While C. laricana has only been found infesting western larch in Idaho, it has been documented in both western larch and Douglas-fir in Montana. Infested western larch in Idaho have been found in both pure and mixed-species stands, sometimes scattered throughout the stand and sometimes found in small patches. Infested trees are between 3-14 inches in diameter and no more than 30 years of age.
The first symptom of attack is yellowing from the top down. The top kill progresses down the stem, sometimes killing the tree. Signs of attack include small canker-like areas (flattened, sunken, loose, cracking bark and viscous sap) on the main trunk and branches, and the presence of frass (excrement from the moth larva).
Insecticides cannot be recommended due to lack of information on the C. laricana lifecycle, which is necessary in order to identify an appropriate application timing. Sanitation by removing and destroying (chipping or burning) infested trees may help reduce populations. Thinning may not be effective at increasing stand resistance, as a number of reports originated from young stands that had recently been thinned.
If you suspect Cydia laricana may be infesting your western larch in Washington State please contact Melissa Fischer, DNR’s Northeast Region Forest Entomologist, at email@example.com
By Melissa J. Fischer, Forest Health Specialist for Eastern Washington, Washington State Department of Natural Resources, firstname.lastname@example.org
Western redcedar (Cupressaceae Thuja plicata) is a beautiful, ecologically important and very valuable tree species found in eastern and western Washington. The full range of this species extends along the coast from northern California up to the southeastern Alaska. On the interior, its range extends from southcentral British Columbia down to western Montana and north Idaho (Figure 1). Western redcedar prefers moist growing sites with mild temperatures, but can be found on more harsh sites, particularly in the interior portion of its range.
What we’ve been seeing
For the past several years, forest managers, specialists and private landowners have noticed a change in their Western redcedar stands. Many trees have been exhibiting thinning crowns (Figure 2), heavy cone crops, discoloration (yellow or brown foliage; Figure 2), dead tops (Figure 3), and, sometimes, mortality (Figure 4). In comparison with the lush, green foliage typical of Western redcedar (Figure 5), these stands of dead and dying cedar have many people alarmed.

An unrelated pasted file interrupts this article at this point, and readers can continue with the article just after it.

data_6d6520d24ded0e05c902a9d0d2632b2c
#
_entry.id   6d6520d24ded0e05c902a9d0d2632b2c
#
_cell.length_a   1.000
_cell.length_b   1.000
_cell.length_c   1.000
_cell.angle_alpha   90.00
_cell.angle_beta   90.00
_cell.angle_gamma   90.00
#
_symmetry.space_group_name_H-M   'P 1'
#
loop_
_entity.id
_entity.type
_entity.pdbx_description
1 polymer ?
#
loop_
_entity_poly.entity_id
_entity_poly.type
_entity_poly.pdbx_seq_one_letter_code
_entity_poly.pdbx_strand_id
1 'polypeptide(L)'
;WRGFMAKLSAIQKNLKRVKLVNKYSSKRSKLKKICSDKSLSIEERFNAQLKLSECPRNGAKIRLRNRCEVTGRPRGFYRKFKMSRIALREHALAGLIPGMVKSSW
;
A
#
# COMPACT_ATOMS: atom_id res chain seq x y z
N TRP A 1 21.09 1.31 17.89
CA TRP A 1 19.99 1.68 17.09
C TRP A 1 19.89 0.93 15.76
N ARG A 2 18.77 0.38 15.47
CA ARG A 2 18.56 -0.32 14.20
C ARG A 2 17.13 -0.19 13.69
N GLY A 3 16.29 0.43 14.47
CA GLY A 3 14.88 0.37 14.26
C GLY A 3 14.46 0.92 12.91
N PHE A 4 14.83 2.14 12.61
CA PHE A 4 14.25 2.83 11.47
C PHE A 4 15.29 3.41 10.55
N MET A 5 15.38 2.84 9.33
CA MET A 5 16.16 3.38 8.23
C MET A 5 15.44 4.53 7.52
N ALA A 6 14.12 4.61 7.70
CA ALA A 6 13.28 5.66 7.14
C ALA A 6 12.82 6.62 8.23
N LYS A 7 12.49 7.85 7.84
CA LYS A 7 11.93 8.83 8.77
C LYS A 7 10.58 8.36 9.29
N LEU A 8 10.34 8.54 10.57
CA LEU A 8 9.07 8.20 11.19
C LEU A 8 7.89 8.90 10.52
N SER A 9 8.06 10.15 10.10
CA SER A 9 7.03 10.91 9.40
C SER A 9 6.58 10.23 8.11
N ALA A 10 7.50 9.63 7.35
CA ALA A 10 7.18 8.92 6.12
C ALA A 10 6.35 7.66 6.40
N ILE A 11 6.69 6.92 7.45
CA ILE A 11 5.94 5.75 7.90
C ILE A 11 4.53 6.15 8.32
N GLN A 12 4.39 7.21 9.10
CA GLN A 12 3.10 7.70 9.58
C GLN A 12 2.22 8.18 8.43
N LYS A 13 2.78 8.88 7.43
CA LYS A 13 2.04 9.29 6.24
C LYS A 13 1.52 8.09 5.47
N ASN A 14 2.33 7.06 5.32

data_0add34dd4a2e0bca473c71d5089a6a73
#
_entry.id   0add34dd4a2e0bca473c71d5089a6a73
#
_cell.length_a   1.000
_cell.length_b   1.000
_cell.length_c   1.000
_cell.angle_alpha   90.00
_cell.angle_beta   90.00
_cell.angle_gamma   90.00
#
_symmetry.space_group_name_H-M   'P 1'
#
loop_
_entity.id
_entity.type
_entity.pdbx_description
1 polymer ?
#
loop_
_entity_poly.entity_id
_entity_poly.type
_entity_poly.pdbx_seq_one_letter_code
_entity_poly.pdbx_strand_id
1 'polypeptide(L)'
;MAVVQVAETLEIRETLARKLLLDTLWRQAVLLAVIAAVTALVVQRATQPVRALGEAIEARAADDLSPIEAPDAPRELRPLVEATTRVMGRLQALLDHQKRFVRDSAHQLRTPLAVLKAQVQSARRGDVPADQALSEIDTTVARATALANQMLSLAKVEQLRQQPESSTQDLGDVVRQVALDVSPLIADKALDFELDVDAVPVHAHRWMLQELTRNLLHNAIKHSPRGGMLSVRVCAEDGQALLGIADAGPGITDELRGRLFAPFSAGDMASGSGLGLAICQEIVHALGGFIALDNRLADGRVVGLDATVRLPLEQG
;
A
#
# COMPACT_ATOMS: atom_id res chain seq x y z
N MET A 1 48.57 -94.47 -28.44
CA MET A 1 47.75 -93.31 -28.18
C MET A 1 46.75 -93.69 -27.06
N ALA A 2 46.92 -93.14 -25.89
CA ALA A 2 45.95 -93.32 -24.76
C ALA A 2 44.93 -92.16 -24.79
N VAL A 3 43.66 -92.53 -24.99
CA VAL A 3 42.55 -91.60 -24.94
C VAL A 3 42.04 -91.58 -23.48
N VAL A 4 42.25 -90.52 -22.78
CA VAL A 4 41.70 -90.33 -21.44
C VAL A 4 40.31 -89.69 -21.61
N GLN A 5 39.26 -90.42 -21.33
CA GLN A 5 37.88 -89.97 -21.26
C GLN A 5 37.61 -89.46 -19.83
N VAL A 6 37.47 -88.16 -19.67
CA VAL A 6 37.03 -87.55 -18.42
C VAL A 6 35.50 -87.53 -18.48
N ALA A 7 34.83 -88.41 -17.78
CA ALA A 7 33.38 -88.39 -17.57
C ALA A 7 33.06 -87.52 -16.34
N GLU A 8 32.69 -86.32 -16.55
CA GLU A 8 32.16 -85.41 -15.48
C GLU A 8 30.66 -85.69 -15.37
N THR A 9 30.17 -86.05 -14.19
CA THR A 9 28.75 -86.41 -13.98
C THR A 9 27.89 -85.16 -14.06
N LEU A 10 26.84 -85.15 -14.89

How extensive is the problem?
The problem is not specific to eastern Washington.
It is in fact quite widespread, with reports coming in from all over Washington, Oregon, Idaho, and Canada. Unfortunately, the full extent of the problem is unknown. The most effective tool we currently have for capturing large-scale tree mortality is the Annual Forest Health Aerial Detection Survey. The Aerial Detection Survey is used to detect newly dead or defoliated trees within the forested acres of Washington state. Although some of the Western redcedar damage has been mapped, much has not.
Damage caused by bark beetles and defoliators tends to be much easier to see from the air, as this acute damage results in bright red crowns or large, contiguous stands of defoliated trees. Damage to Western redcedar appears to be a much slower process: Trees slowly lose needles, change color, and die back – a signature which is much harder to see from the air.
What is causing Western redcedar decline?
As of this time, it is unknown what exactly is causing the problem. There are many pathogens associated with Western redcedar, including various heart-rotting fungi and root diseases, but none of these issues has been found to be a common denominator. Few insects attack Western redcedar, and those that do usually attack when the tree is already dead or dying. Given the extent of the issue and the lack of a common biotic presence, the problem is likely abiotic.
A very likely abiotic candidate is drought. A study by Seebacher (2007) found in a dendrochronological analysis (using tree rings and climate data) that Western redcedar dieback in British Columbia, Canada, was restricted to three hotter and drier sites out of four studied.
It is predicted that drought may become more prevalent in Washington state as the climate changes. Washington has had several recent droughty summers, but this may not be the singular issue given the fact that many of the Western redcedar stands exhibiting decline are located in rather wet areas. Looking at the climate data, the overall average precipitation in WA State from 1895-2018 actually shows a slight increase (+0.19ʺ/ decade; Figure 6).